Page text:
2.3 Regression and statistical learning
Reading: ESL: §2.4.
2.3.1 Conditional mean
Let's return to the statistical learning theory we began to explore above, but with our two examples in mind. We will focus on squared error loss in the risk \((\ref{risk})\). If we condition on \(x\), using the definition of conditional probability \(P(x, y) = P(y|x)P(x)\), then \[ \mathcal{R}(f) = \mathbb{E}[L_2(x, y, f(x))] = \mathbb{E}[(x - f(y))^2] = \mathbb{E}_x\big[ \mathbb{E}_{y|x} [(y - f(x))^2 | x]\big]. \] To minimize the expectation of a function over \(x\), it suffices to minimize it pointwise, i.e. for each \(x\), we want to choose \[ f(x) = \mbox{argmin}_c \mathbb{E}_{y|x} [(y - c)^2 | x]. \] To minimize this, note that \[ \partial_c\mathbb{E}_{y|x} [(y - c)^2 | x] = \partial_c\int_{y\in Y} (y-c)^2 \,\mathrm{d}P(y|x) = 2\int_{y\in Y}(c-y) \,\mathrm{d}P(y|x) = 2c - 2\mathbb{E}_y[y|x]. \] Setting this to zero, we should take \[ f(x) = \mathbb{E}_y[y|x]. \tag{2.6} \label{regress-f} \] This is called the regression function, and it tells us that to minimize expected squared loss, we should choose the conditional mean. Of course, we could use a different loss function, say absolute value \[ L_1(x, y, f(y)) = |y - f(x)| \] instead, and the same argument would give the conditional median \[ f(x) = \mbox{argmin}_c \mathbb{E}_{y|x}[|y - c|\, | x]. \] However, we'll continue focusing on squared loss.
2.3.2 Revisiting methods
Nearest neighbours approximates the conditional mean directly. First, it uses empirical probabilities rather than the underlying distribution, since it only has access to the latter, which we can write as \[ \mathbb{E}_y[y|x] \approx \mbox{Ave}\{y | (x, y) \in \mathcal{D}\}, \] where \(\text{Ave}\) is a sum divided by the number of summands. Second, since data is usually sparse, we replace conditioning on \(x\) for conditioning on a neighbourhood \(N(x)\) of \(x\): \[ \mbox{Ave}\{y | (x, y) \in \mathcal{D}\} \approx \mbox{Ave}\{y|(x', y) \in \mathcal{D}, x' \in N(x)\} = \hat{f}(x), \] where the last expression is the nearest neighbours regressor. Provided the distribution is approximately locally constant, as \(n/k \to \infty\) these approximations are good, and \[ \lim_{n/k \to \infty} \hat{f}(x) = \mathbb{E}_y[y|x]. \] So we have a universal approximator! The problem is, as we might expect from the NFL theorem, the method can be unstable, inapplicable because \(n\) is too small, or extremely slow for e.g. dimensional reasons, as we'll discuss soon.
Linear regression is a more explicit model-based approach, where we assume our data is approximately linear: \[ f(x) \approx x^T\beta. \] If we plug this into our risk function, and differentiate with respect to \(\beta\), we find \[ \partial_\beta\mathcal{R}(\beta) = \partial_\beta\mathbb{E}[(y - x^T\beta)^2] = 2 \mathbb{E}[x(y - x^T\beta)]. \] Hence, we get \[ \beta = \mathbb{E}[xx^T]^{-1}\mathbb{E}[xy], \] which we approximated earlier using training data in \((\ref{beta-hat})\). So, in contrast to nearest neighbours which works on locally constant functions, linear regression works on globally linear functions. Both approximate the conditional mean, but in different ways.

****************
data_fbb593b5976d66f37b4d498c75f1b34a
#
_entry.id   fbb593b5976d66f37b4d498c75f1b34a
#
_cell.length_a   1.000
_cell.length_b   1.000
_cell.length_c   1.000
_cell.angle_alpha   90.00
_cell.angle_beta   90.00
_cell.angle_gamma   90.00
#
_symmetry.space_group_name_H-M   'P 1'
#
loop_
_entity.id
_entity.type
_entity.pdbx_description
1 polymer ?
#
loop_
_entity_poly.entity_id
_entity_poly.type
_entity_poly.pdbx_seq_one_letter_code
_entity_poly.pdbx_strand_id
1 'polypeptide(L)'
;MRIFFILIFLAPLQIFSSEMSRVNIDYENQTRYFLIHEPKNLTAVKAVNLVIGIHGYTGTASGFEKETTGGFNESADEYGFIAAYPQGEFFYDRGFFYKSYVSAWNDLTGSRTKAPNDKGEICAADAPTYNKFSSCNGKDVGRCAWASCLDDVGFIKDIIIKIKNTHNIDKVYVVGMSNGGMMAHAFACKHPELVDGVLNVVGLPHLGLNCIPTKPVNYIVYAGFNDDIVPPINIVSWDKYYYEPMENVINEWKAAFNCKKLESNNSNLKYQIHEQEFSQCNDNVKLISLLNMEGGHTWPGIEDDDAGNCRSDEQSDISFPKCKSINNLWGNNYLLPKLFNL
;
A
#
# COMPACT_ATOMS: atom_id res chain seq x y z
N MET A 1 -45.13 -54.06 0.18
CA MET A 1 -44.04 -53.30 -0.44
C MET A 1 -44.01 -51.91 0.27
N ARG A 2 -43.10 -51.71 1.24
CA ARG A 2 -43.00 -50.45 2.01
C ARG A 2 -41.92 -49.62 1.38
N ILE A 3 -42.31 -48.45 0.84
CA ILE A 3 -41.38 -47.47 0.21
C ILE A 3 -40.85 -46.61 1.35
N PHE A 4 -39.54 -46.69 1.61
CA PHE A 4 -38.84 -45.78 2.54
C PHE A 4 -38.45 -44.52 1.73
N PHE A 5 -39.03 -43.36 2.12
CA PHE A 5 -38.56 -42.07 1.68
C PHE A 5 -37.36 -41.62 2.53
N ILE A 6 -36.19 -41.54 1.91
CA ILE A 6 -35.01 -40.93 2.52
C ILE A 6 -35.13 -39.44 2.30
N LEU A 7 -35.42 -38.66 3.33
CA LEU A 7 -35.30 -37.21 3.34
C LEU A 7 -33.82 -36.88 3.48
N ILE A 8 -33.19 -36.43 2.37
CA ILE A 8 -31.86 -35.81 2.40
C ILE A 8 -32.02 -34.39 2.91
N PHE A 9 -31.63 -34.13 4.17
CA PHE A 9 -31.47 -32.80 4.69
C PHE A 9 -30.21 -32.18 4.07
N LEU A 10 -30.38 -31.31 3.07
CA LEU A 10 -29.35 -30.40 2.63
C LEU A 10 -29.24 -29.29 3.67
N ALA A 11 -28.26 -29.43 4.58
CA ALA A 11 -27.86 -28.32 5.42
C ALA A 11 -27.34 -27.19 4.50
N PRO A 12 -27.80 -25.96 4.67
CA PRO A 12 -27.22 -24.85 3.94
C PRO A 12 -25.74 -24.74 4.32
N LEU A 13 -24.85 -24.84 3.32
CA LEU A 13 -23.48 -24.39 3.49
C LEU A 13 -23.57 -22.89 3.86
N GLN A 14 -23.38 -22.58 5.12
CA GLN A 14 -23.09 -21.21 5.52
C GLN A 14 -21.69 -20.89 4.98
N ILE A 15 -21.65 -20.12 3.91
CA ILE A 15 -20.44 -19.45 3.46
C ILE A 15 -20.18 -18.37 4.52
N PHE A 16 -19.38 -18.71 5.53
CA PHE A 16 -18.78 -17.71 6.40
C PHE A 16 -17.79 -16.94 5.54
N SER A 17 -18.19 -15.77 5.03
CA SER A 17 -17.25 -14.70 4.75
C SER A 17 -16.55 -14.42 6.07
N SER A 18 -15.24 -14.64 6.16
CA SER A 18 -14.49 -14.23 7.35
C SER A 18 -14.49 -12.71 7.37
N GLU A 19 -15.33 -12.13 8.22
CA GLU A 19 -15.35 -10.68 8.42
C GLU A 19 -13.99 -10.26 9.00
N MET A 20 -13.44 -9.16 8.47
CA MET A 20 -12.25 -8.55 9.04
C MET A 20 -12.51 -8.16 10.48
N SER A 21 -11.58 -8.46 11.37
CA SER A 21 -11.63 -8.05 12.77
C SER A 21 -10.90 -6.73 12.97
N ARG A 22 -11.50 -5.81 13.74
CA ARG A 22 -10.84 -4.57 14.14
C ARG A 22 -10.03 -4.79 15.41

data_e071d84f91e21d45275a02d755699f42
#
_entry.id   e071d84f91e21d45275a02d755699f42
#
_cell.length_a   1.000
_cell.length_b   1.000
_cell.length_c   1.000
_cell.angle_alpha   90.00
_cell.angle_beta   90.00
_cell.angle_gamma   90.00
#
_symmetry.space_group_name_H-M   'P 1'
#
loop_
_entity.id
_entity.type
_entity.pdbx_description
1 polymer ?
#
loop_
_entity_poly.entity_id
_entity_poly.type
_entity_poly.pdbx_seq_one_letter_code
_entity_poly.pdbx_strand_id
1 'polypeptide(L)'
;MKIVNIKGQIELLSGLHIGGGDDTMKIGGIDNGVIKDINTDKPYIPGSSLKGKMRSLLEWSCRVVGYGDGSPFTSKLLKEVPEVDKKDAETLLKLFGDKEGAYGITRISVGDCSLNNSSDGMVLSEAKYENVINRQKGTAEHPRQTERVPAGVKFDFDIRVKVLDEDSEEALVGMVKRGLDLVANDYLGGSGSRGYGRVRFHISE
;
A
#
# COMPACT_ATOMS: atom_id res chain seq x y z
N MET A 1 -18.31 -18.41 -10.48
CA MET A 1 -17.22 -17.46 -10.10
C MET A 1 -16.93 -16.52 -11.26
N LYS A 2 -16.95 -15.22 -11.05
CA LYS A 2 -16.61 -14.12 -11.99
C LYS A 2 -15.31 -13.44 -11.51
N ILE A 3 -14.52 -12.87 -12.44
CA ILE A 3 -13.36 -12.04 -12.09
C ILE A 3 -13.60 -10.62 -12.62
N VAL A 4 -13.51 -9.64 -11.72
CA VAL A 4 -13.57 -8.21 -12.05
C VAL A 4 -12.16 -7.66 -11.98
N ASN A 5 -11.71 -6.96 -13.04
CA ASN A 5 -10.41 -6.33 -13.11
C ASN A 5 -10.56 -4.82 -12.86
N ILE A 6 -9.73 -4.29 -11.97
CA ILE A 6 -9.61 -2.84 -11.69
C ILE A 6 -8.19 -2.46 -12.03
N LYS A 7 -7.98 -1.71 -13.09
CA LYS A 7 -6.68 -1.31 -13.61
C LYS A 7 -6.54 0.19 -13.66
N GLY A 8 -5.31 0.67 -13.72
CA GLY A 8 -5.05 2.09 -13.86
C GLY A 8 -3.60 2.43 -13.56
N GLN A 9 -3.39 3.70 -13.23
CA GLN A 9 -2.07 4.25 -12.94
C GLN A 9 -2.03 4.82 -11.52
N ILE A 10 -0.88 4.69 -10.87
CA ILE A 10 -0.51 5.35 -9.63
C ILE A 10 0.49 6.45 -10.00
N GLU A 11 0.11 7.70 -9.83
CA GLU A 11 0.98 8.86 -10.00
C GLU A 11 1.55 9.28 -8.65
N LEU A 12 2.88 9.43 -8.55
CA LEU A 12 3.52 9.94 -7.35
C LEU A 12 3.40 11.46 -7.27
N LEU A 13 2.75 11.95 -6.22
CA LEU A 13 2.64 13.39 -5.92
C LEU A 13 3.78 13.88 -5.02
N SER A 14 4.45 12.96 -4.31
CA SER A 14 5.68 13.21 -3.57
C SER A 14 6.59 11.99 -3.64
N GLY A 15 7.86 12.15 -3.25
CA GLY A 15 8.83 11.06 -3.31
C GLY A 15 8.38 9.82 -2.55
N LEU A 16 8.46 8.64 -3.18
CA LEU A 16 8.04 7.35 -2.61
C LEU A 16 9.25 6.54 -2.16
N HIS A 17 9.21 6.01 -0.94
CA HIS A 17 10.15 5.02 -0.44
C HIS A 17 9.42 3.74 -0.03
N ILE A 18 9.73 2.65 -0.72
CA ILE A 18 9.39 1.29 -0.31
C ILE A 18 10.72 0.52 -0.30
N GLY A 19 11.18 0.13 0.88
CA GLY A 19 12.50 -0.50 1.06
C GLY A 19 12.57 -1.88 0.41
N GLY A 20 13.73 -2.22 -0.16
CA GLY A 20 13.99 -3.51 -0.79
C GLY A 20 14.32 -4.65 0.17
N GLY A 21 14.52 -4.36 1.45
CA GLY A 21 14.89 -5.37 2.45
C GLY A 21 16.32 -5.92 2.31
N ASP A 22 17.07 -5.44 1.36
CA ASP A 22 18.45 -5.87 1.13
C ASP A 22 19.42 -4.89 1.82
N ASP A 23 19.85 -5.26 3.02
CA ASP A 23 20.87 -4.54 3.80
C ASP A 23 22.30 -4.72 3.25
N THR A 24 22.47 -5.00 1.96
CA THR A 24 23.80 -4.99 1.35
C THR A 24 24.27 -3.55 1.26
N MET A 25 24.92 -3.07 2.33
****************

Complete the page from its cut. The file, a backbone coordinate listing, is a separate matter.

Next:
2.3.3 Bayes classifier
We have coding categorical variables using a regressor, but we can introduce a risk function explicitly adapted for classification. If our categorical variables take values in some set \(c_i \in C\), we can store the penalties for classifying an observation in class \(c_i\) as \(c_j\) in a matrix \(L(c_i, c_j)\). An example is the \(0\)-\(1\) loss \(L(c_i, c_j) = 1 -\delta_{ij}\), where misclassifications cost one unit of loss. The risk is \[ \mathcal{R}(f) = \mathbb{E}[L(c, f(x))], \] where expectation is with respect to \(P(c, x)\). Again, by conditioning on \(x\), minimizing risk becomes pointwise minimization: \[ \hat{c}(x) = \mbox{argmin}_{c \in C} \sum_{k=1}^{|C|} L(c_k, c) P(c_k | x). \] With the \(0\)-\(1\) loss, this becomes \[ \hat{c}(x) = \mbox{argmin}_{c \in C} \left[1 - P(c |x)\right] = \mbox{argmax}_{c \in C} P(c |x). \tag{2.7}\label{bayes-class} \] This is called the Bayes classifier, and it instructs us to classify to the most probable class given the conditional distribution over \(x\).
Above, we show the Bayes optimal decision boundary, i.e. the crossover point \[ \{x : P(\textcolor{blue}{\texttt{o}}|x) = P(\textcolor{orange}{\texttt{o}}|x)\} = 0.5 \] in the conditional distribution. Nearest neighbours gives a local estimate of this conditional distribution from the neighbourhood majority vote, so we have yet another way to think about what nearest neighbours does.
3 References
- Elements of Statistical Learning (2008), Hastie, Tibshirani and Friedman. [ESL]
- The Principles of Deep Learning (2021), Roberts and Yaida. [PDL]
- Geometric Deep Learning (2021), Bronstein, Bruna, Cohen, and Veličković. [GDL]
- Support Vector Machines (2008), Steinwart and Christmann. [SVM]
- Deep Learning (2015), Aaron Courville, Ian Goodfellow, and Yoshua Bengio. [DLB]